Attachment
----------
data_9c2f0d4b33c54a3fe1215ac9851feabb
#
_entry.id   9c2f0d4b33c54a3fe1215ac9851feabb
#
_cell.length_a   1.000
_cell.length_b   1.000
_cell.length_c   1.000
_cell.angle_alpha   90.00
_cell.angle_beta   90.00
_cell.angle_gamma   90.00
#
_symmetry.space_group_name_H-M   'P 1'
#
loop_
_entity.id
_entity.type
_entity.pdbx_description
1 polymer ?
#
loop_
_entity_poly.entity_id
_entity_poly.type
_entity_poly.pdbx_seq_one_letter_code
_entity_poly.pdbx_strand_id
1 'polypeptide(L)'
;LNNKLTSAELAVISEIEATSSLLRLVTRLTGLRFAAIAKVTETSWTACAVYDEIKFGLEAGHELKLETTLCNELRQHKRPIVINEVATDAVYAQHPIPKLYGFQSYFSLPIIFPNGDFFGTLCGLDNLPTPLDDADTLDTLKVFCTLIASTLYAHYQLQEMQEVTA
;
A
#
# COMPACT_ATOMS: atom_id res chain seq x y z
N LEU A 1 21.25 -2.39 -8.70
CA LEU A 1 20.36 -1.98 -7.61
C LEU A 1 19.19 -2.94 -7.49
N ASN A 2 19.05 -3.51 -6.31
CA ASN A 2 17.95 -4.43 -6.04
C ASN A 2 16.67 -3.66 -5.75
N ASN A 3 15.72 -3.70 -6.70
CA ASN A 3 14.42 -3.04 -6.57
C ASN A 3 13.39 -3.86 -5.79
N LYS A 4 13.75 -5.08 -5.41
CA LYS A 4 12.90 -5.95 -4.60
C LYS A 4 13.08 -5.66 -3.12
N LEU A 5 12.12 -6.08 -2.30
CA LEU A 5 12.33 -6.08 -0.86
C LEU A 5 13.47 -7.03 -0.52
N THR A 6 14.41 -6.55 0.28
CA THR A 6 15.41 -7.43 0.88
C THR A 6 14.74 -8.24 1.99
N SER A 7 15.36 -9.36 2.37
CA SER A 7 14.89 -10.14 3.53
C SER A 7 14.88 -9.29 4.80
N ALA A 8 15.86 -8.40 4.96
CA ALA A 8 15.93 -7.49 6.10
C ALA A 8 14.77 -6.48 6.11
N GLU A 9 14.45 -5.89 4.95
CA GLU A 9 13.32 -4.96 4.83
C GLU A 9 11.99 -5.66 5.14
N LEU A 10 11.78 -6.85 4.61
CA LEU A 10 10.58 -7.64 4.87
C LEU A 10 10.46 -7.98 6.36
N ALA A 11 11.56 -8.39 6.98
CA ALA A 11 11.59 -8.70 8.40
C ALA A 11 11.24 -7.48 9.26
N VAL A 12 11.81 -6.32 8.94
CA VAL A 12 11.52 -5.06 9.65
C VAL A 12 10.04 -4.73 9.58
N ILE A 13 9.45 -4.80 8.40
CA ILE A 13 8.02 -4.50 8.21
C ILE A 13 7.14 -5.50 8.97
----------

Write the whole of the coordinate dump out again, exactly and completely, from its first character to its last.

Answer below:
data_9c2f0d4b33c54a3fe1215ac9851feabb
#
_entry.id   9c2f0d4b33c54a3fe1215ac9851feabb
#
_cell.length_a   1.000
_cell.length_b   1.000
_cell.length_c   1.000
_cell.angle_alpha   90.00
_cell.angle_beta   90.00
_cell.angle_gamma   90.00
#
_symmetry.space_group_name_H-M   'P 1'
#
loop_
_entity.id
_entity.type
_entity.pdbx_description
1 polymer ?
#
loop_
_entity_poly.entity_id
_entity_poly.type
_entity_poly.pdbx_seq_one_letter_code
_entity_poly.pdbx_strand_id
1 'polypeptide(L)'
;LNNKLTSAELAVISEIEATSSLLRLVTRLTGLRFAAIAKVTETSWTACAVYDEIKFGLEAGHELKLETTLCNELRQHKRPIVINEVATDAVYAQHPIPKLYGFQSYFSLPIIFPNGDFFGTLCGLDNLPTPLDDADTLDTLKVFCTLIASTLYAHYQLQEMQEVTA
;
A
#
# COMPACT_ATOMS: atom_id res chain seq x y z
N LEU A 1 21.25 -2.39 -8.70
CA LEU A 1 20.36 -1.98 -7.61
C LEU A 1 19.19 -2.94 -7.49
N ASN A 2 19.05 -3.51 -6.31
CA ASN A 2 17.95 -4.43 -6.04
C ASN A 2 16.67 -3.66 -5.75
N ASN A 3 15.72 -3.70 -6.70
CA ASN A 3 14.42 -3.04 -6.57
C ASN A 3 13.39 -3.86 -5.79
N LYS A 4 13.75 -5.08 -5.41
CA LYS A 4 12.90 -5.95 -4.60
C LYS A 4 13.08 -5.66 -3.12
N LEU A 5 12.12 -6.08 -2.30
CA LEU A 5 12.33 -6.08 -0.86
C LEU A 5 13.47 -7.03 -0.52
N THR A 6 14.41 -6.55 0.28
CA THR A 6 15.41 -7.43 0.88
C THR A 6 14.74 -8.24 1.99
N SER A 7 15.36 -9.36 2.37
CA SER A 7 14.89 -10.14 3.53
C SER A 7 14.88 -9.29 4.80
N ALA A 8 15.86 -8.40 4.96
CA ALA A 8 15.93 -7.49 6.10
C ALA A 8 14.77 -6.48 6.11
N GLU A 9 14.45 -5.89 4.95
CA GLU A 9 13.32 -4.96 4.83
C GLU A 9 11.99 -5.66 5.14
N LEU A 10 11.78 -6.85 4.61
CA LEU A 10 10.58 -7.64 4.87
C LEU A 10 10.46 -7.98 6.36
N ALA A 11 11.56 -8.39 6.98
CA ALA A 11 11.59 -8.70 8.40
C ALA A 11 11.24 -7.48 9.26
N VAL A 12 11.81 -6.32 8.94
CA VAL A 12 11.52 -5.06 9.65
C VAL A 12 10.04 -4.73 9.58
N ILE A 13 9.45 -4.80 8.40
CA ILE A 13 8.02 -4.50 8.21
C ILE A 13 7.14 -5.50 8.97